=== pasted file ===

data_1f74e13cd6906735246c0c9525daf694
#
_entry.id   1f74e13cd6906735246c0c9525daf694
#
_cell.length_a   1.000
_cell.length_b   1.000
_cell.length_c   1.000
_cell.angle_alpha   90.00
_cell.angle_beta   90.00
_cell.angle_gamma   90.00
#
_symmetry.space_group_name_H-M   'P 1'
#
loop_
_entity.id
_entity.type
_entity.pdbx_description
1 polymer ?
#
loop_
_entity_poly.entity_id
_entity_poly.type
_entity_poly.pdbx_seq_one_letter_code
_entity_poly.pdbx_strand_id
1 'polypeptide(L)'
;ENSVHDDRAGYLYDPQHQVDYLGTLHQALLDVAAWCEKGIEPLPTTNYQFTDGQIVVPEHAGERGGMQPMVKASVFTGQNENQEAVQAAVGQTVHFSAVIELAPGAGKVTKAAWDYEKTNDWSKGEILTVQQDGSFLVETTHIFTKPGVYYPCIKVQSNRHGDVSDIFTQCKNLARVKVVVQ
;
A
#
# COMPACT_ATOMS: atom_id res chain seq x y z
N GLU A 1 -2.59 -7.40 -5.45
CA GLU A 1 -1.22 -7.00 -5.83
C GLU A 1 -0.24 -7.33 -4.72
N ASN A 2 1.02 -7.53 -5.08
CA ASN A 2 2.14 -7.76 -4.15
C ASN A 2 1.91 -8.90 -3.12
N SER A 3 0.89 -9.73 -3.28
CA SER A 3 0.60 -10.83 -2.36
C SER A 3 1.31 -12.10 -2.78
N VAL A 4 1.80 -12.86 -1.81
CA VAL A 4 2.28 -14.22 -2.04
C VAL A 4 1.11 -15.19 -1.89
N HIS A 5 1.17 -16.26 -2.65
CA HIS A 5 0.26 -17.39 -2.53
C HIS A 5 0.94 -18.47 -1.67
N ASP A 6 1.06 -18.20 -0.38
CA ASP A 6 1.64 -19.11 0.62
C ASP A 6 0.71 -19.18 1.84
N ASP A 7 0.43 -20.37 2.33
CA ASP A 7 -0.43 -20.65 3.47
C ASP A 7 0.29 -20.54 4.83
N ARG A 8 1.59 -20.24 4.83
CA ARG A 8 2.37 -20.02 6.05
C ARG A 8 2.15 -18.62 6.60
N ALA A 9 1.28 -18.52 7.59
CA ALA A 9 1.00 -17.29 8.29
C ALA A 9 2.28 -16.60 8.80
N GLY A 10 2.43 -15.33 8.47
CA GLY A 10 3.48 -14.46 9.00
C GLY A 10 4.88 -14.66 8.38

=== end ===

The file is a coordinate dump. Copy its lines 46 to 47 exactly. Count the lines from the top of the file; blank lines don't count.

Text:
N ASP A 6 1.06 -18.20 -0.38
CA ASP A 6 1.64 -19.11 0.62